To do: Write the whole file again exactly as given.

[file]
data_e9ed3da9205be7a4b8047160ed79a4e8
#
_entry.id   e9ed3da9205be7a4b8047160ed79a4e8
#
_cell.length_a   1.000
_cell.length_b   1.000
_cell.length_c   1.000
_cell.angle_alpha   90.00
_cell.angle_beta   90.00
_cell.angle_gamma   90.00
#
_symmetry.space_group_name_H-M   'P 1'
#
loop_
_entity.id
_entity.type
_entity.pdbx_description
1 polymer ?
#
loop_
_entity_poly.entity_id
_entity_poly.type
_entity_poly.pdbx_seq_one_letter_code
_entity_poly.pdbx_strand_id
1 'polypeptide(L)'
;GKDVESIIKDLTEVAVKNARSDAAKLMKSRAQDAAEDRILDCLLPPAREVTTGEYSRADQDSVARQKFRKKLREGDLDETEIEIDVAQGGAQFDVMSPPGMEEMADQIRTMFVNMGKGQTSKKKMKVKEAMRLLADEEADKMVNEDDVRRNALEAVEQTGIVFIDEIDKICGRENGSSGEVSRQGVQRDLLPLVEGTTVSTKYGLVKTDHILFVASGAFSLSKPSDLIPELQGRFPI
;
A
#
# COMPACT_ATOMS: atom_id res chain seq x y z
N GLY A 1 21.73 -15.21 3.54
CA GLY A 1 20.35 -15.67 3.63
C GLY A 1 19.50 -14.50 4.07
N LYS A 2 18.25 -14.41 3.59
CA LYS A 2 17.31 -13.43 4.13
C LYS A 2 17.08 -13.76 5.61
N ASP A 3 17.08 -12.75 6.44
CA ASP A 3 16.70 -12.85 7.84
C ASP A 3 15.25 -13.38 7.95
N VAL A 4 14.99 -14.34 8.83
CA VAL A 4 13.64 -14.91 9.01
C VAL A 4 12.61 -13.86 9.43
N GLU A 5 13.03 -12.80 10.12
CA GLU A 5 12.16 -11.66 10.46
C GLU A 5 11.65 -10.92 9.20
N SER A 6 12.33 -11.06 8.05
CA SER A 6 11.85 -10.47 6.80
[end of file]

data_e9ed3da9205be7a4b8047160ed79a4e8
#
_entry.id   e9ed3da9205be7a4b8047160ed79a4e8
#
_cell.length_a   1.000
_cell.length_b   1.000
_cell.length_c   1.000
_cell.angle_alpha   90.00
_cell.angle_beta   90.00
_cell.angle_gamma   90.00
#
_symmetry.space_group_name_H-M   'P 1'
#
loop_
_entity.id
_entity.type
_entity.pdbx_description
1 polymer ?
#
loop_
_entity_poly.entity_id
_entity_poly.type
_entity_poly.pdbx_seq_one_letter_code
_entity_poly.pdbx_strand_id
1 'polypeptide(L)'
;GKDVESIIKDLTEVAVKNARSDAAKLMKSRAQDAAEDRILDCLLPPAREVTTGEYSRADQDSVARQKFRKKLREGDLDETEIEIDVAQGGAQFDVMSPPGMEEMADQIRTMFVNMGKGQTSKKKMKVKEAMRLLADEEADKMVNEDDVRRNALEAVEQTGIVFIDEIDKICGRENGSSGEVSRQGVQRDLLPLVEGTTVSTKYGLVKTDHILFVASGAFSLSKPSDLIPELQGRFPI
;
A
#
# COMPACT_ATOMS: atom_id res chain seq x y z
N GLY A 1 21.73 -15.21 3.54
CA GLY A 1 20.35 -15.67 3.63
C GLY A 1 19.50 -14.50 4.07
N LYS A 2 18.25 -14.41 3.59
CA LYS A 2 17.31 -13.43 4.13
C LYS A 2 17.08 -13.76 5.61
N ASP A 3 17.08 -12.75 6.44
CA ASP A 3 16.70 -12.85 7.84
C ASP A 3 15.25 -13.38 7.95
N VAL A 4 14.99 -14.34 8.83
CA VAL A 4 13.64 -14.91 9.01
C VAL A 4 12.61 -13.86 9.43
N GLU A 5 13.03 -12.80 10.12
CA GLU A 5 12.16 -11.66 10.46
C GLU A 5 11.65 -10.92 9.20
N SER A 6 12.33 -11.06 8.05
CA SER A 6 11.85 -10.47 6.80